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Intimate Partner Violence Assistance Program (IPVAP) - VETERANS & PARTNERS - What Is IPV?

types IPV white ipv prevelance white IPV Effects
  effect of experiencing    sexual button   
physical button  sexual button  emotional button family button  financial button 

The physical effects of IPV include both immediate injury and chronic health issues.


Some injuries may leave physical marks. Other injuries may not be obvious but still have lasting effects on physical health, brain functioning, and emotional well-being and can lead to death.

  • Bruises and Cuts
  • Broken Bones
  • Black Eyes
  • Traumatic Brain Injury – symptoms can include dizziness, confusion, headache
WARNING!  Strangulation or choking is an injury that can cause lasting brain damage within a matter of seconds. Women who have been strangled are over seven times more likely to be killed by their partner.1*   Strangulaton IPV Fact Sheet (pdf)

Chronic Health Issues:

In the general population, people who have experienced IPV are also more likely to report having the following conditions:  2, 3, 4, 5 *

  • Asthma
  • Bladder and Kidney Infections
  • Cardiovascular Disease
  • Central Nervous System Disorders
  • Chronic Pain Syndromes
  • Circulatory Conditions
  • Diabetes
  • Difficulty Sleeping
  • Fibromyalgia
  • Gastrointestinal Disorders
  • Irritable Bowel Syndromes
  • Joint Disease
  • Migraines and Headaches

Many of these same health issues are often reported by women Veterans who have experienced IPV. 6*

Are you experiencing these or other health concerns? 

For emergency concerns, please call 911 or go to your nearest ER.

For non-emergencies, contact your provider or send a MyHealtheVet Secure Message. You may also call the Nurse Advice Line at 1-877-252-4866.

1. Glass, N., Laughon, K., Campbell, J., Wolf Chair, A. D., Block, C. R., Hanson, G., … Taliaferro, E. (2008). Non-fatal strangulation is an important risk factor for homicide of women. The Journal of Emergency Medicine35(3), 329–335.*
2. Black, M. C. (2011). Intimate partner violence and adverse health consequences: implications for clinicians. American Journal of Lifestyle Medicine 5(5):428-439.
3. Breiding, M. J., Black, M. C., & Ryan, G. W. (2008). Chronic disease and health risk behaviors associated with intimate partner violence—18 U.S. states/territories, 2005. Annals of Epidemiology. 18:538–544.*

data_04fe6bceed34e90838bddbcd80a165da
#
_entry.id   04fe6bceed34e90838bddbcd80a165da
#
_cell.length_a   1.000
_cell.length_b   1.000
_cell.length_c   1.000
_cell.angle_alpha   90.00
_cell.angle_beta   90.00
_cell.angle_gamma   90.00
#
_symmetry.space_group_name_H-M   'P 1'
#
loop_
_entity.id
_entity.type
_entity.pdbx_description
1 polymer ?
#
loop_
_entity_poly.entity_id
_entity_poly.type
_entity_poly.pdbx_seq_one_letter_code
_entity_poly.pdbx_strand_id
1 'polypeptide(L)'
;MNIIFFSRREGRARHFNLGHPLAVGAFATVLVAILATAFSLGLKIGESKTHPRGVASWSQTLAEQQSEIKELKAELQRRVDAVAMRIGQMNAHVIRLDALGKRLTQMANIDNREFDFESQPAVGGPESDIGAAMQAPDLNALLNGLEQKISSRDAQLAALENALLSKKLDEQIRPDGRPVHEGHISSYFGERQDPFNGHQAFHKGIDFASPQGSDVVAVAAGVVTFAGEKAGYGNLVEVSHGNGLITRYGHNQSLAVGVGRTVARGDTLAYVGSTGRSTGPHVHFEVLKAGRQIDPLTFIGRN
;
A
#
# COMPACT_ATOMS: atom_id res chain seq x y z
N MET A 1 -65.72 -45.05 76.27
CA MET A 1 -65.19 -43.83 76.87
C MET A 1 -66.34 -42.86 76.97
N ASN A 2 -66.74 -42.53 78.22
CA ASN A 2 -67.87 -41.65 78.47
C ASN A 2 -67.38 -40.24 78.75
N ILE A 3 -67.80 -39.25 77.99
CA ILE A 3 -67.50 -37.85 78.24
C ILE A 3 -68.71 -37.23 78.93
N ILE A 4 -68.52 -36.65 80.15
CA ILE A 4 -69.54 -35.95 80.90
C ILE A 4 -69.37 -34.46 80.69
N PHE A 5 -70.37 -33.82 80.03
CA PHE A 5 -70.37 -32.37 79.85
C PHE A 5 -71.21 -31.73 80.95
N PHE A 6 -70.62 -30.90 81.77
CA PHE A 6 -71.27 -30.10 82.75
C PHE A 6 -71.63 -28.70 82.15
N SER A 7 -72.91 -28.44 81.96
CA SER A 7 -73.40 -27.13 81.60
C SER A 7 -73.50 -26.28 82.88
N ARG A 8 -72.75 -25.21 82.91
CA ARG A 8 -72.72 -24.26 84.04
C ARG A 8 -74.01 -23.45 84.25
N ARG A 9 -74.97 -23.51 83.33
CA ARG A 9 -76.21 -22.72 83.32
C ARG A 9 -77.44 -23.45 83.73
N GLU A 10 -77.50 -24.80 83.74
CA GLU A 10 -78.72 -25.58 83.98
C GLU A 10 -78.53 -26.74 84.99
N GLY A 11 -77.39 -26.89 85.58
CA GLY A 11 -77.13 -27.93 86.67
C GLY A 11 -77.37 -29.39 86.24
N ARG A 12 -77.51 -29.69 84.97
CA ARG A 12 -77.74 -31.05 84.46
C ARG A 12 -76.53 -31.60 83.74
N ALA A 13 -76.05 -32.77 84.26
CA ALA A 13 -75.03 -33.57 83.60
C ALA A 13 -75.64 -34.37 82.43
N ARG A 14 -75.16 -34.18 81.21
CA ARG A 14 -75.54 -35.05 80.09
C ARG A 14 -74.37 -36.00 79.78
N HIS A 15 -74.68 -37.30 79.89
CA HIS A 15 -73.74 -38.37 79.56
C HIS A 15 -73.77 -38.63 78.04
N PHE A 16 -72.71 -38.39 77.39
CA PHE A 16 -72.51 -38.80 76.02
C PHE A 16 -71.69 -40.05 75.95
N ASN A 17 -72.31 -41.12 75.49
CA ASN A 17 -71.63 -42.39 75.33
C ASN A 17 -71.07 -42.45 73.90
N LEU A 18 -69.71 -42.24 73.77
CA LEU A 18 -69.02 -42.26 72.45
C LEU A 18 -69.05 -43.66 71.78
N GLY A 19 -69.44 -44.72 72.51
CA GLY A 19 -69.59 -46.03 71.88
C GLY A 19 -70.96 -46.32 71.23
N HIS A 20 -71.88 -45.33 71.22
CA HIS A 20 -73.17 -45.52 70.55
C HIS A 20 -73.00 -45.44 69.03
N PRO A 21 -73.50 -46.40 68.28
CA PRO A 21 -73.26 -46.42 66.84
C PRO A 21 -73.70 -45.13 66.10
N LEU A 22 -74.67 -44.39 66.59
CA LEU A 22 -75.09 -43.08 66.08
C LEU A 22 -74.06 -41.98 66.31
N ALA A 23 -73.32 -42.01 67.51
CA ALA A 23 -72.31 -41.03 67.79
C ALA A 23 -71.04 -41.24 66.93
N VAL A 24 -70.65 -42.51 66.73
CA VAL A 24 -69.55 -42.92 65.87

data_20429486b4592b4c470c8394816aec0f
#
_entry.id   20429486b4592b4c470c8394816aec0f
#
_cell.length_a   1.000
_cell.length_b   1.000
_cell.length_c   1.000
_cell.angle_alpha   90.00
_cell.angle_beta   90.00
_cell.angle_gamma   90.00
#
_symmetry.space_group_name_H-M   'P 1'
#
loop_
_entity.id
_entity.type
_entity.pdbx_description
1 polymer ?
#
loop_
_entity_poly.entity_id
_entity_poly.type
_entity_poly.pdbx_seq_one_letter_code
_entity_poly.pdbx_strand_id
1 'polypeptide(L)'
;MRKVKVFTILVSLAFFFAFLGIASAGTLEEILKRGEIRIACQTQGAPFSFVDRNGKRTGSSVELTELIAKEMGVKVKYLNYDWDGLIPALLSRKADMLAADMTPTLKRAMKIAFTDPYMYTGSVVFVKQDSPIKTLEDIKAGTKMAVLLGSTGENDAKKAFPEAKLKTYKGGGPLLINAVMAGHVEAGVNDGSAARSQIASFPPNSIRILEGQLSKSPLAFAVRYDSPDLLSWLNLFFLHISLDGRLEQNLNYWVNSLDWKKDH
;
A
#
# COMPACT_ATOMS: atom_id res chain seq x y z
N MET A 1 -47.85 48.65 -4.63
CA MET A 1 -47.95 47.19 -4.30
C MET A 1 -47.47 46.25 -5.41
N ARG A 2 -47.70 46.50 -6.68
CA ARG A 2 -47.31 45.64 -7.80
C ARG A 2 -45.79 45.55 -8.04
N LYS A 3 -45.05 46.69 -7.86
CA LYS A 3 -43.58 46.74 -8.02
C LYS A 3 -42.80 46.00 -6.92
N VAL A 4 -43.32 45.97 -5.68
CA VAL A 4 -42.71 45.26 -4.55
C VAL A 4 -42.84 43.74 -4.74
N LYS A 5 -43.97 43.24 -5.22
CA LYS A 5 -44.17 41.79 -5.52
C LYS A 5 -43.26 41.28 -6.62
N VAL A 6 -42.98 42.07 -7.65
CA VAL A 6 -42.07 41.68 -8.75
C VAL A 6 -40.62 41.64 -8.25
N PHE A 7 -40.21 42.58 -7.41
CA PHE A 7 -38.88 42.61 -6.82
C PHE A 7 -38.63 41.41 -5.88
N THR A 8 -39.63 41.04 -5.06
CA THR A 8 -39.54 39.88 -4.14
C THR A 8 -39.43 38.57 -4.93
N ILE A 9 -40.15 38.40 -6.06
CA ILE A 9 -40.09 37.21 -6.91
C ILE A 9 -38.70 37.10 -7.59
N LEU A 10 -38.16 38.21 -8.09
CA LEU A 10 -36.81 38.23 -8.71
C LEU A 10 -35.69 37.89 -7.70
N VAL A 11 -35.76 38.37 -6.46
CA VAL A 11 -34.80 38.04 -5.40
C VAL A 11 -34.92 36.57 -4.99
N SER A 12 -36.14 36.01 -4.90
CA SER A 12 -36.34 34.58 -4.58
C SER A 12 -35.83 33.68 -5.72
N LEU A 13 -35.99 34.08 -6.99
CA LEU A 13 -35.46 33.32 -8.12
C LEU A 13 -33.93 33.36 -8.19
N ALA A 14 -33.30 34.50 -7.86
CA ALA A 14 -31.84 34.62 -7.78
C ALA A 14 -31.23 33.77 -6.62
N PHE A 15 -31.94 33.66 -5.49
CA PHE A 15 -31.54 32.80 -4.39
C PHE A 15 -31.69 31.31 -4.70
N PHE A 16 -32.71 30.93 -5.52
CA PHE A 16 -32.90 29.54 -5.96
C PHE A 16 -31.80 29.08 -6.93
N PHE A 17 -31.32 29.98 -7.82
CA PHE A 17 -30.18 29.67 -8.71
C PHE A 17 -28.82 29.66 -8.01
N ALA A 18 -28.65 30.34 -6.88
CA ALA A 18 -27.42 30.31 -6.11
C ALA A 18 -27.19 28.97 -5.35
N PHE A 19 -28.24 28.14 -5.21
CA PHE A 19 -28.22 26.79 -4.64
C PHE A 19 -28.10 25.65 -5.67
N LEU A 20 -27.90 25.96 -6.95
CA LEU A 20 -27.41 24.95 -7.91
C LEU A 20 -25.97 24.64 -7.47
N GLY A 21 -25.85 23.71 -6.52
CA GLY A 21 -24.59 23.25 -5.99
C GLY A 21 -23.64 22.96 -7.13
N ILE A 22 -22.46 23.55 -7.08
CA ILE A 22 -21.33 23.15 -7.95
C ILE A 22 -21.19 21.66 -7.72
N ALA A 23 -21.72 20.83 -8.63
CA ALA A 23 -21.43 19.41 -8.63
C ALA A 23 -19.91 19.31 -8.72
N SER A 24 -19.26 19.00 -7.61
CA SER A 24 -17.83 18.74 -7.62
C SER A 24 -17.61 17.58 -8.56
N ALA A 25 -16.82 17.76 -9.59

4. Crofford, L. J. Violence, stress, and somatic syndromes. (2007). Trauma Violence Abuse. 8:299–313.*
5. Leserman, J. & Drossman, D.A. Relationship of abuse history to functional gastrointestinal disorders and symptoms. (2007). Trauma Violence Abuse. 8:331–343.*
6. Gerber, M. R., Iverson, K. M., Dichter, M. E., Klap, R., & Latta, R. E. (2014). Women veterans and intimate partner violence: Current state of knowledge and future directions. Journal Of Women's Health, 23(4), 302-310.

For more information or assistance, contact your local Intimate Partner Violence Assistance Program, Primary Care Social Worker or other Provider. Women Veterans can also ask for the Women Veterans Program Manager.

Not yet a patient at VA? - Apply Now

Find help in the community by calling the National Domestic Violence Hotline at 1−800−799−7233 (SAFE) or TTY 1−800−787−3224.

If you’re experiencing an emotional crisis or having thoughts of suicide, call the Veterans Crisis Line: 1-800-273-8255 and Press 1 or TTY 1-800-799-4889

* Links with an asterisk (*) next to them will take you outside the VA website. VA is not responsible for the content of the linked site. This link does not constitute endorsement of the non-VA website or its sponsor.

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If you believe someone maybe monitoring the websites you visit. Call or Visit the National Domestic Violence Hotline or Call: 1-800-799-7233 or 1-800-787-32249 (TTY.)

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